Researchers Transplant Brain Cells Across Bird Species, Studying How to Grow Bigger Brains
The relatively sophisticated brain of a songbird has been transplanted into the body of a distantly related, less intelligent species. The study could help us understand how brains develop, perhaps opening the way to treating some brain conditions.
Since 2009, Chun-Chun Chen of Duke University in Durham, North Carolina, has performed over 100 brain transplants in birds. In her latest study she transferred the cells destined to become the forebrain of zebra finches (Taeniopygia guttata) into Japanese quail (Coturnix japonica) embryos, after removing the equivalent quail cells.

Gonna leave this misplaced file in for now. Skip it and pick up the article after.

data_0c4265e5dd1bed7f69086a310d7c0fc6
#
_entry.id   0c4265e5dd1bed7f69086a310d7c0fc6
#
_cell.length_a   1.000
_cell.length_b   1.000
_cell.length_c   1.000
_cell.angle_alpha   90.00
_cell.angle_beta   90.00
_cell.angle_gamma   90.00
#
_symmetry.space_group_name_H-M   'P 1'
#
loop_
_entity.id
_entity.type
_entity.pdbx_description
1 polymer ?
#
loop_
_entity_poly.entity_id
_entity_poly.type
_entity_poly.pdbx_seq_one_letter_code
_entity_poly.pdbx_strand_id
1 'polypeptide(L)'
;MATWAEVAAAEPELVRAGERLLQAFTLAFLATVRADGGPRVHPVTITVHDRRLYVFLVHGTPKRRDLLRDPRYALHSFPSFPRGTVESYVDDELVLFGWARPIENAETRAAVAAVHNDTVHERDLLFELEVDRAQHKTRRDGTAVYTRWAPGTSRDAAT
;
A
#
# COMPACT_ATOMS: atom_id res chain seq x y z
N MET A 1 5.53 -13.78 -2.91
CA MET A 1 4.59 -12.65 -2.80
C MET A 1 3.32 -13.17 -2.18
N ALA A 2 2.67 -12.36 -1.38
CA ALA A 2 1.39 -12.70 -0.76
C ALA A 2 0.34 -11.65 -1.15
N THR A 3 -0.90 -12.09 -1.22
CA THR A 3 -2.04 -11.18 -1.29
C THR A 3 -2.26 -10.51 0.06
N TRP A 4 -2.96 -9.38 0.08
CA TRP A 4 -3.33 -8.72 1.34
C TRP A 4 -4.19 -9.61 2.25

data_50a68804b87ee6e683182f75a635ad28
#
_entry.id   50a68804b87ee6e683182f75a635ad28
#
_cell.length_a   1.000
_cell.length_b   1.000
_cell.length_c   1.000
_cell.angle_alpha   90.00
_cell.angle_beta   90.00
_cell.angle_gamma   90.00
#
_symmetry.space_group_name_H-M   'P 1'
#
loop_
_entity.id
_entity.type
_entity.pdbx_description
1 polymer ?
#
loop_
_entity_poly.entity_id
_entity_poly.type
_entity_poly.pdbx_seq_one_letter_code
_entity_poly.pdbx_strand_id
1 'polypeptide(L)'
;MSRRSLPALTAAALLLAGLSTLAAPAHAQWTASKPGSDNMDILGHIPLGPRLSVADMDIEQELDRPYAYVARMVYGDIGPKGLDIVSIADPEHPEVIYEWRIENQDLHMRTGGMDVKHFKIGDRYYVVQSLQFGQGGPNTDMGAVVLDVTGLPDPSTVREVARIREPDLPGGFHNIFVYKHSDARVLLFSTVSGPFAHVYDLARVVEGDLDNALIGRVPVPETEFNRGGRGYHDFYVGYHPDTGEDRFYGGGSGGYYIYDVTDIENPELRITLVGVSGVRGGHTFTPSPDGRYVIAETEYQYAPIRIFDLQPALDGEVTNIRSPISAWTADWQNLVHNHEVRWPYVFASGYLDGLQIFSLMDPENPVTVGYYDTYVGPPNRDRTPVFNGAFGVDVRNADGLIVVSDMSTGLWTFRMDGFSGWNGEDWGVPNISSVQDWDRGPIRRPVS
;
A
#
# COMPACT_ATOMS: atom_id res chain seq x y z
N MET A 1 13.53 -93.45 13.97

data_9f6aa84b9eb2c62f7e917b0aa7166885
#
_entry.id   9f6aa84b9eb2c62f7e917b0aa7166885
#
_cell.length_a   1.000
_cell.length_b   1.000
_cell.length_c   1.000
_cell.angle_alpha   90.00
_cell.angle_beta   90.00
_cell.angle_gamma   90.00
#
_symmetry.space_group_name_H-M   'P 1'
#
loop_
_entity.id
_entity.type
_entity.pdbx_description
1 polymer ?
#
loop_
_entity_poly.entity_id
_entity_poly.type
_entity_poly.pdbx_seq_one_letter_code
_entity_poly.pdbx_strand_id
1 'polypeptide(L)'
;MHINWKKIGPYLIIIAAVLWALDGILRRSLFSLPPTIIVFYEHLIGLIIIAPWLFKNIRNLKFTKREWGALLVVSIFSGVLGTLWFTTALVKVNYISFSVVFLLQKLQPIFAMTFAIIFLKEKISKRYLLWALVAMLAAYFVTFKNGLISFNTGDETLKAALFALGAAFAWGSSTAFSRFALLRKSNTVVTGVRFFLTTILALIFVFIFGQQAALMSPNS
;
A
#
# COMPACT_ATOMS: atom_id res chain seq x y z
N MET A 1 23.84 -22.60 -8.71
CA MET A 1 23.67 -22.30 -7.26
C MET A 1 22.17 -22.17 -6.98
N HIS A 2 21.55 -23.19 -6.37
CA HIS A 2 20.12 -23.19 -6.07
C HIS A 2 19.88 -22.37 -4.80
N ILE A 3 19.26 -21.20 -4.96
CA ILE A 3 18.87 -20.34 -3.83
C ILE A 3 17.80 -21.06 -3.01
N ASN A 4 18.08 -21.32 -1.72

…After the transplant, the zebra finch brains grew faster than normal, and the cell density was lower. That suggests large brains do not simply grow under their own steam. “We think that there are some signals coming from the quail cells that are influencing how much the zebra finch brain cells can proliferate”
(via Chimeric birds could explain how brains get big - life - 06 August 2012 - New Scientist)